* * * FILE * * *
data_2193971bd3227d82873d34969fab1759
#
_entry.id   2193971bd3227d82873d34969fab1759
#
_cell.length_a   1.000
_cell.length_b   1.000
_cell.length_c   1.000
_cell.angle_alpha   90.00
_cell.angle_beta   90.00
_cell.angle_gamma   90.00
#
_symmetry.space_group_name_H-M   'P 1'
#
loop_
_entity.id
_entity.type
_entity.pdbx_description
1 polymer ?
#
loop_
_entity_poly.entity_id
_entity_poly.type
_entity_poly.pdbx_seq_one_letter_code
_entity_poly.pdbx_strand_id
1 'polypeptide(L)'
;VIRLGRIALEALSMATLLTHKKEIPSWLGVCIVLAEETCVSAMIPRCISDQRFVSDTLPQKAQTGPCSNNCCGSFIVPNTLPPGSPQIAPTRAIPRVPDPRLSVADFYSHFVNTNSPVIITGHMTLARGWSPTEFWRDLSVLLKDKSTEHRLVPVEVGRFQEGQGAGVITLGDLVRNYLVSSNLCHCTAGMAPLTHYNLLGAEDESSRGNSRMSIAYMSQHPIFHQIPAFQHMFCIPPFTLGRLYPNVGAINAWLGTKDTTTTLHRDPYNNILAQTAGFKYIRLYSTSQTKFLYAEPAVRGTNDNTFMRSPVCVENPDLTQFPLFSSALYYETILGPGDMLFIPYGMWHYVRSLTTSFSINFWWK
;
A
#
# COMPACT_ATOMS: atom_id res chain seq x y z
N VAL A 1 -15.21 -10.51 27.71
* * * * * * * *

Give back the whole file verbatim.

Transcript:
data_2193971bd3227d82873d34969fab1759
#
_entry.id   2193971bd3227d82873d34969fab1759
#
_cell.length_a   1.000
_cell.length_b   1.000
_cell.length_c   1.000
_cell.angle_alpha   90.00
_cell.angle_beta   90.00
_cell.angle_gamma   90.00
#
_symmetry.space_group_name_H-M   'P 1'
#
loop_
_entity.id
_entity.type
_entity.pdbx_description
1 polymer ?
#
loop_
_entity_poly.entity_id
_entity_poly.type
_entity_poly.pdbx_seq_one_letter_code
_entity_poly.pdbx_strand_id
1 'polypeptide(L)'
;VIRLGRIALEALSMATLLTHKKEIPSWLGVCIVLAEETCVSAMIPRCISDQRFVSDTLPQKAQTGPCSNNCCGSFIVPNTLPPGSPQIAPTRAIPRVPDPRLSVADFYSHFVNTNSPVIITGHMTLARGWSPTEFWRDLSVLLKDKSTEHRLVPVEVGRFQEGQGAGVITLGDLVRNYLVSSNLCHCTAGMAPLTHYNLLGAEDESSRGNSRMSIAYMSQHPIFHQIPAFQHMFCIPPFTLGRLYPNVGAINAWLGTKDTTTTLHRDPYNNILAQTAGFKYIRLYSTSQTKFLYAEPAVRGTNDNTFMRSPVCVENPDLTQFPLFSSALYYETILGPGDMLFIPYGMWHYVRSLTTSFSINFWWK
;
A
#
# COMPACT_ATOMS: atom_id res chain seq x y z
N VAL A 1 -15.21 -10.51 27.71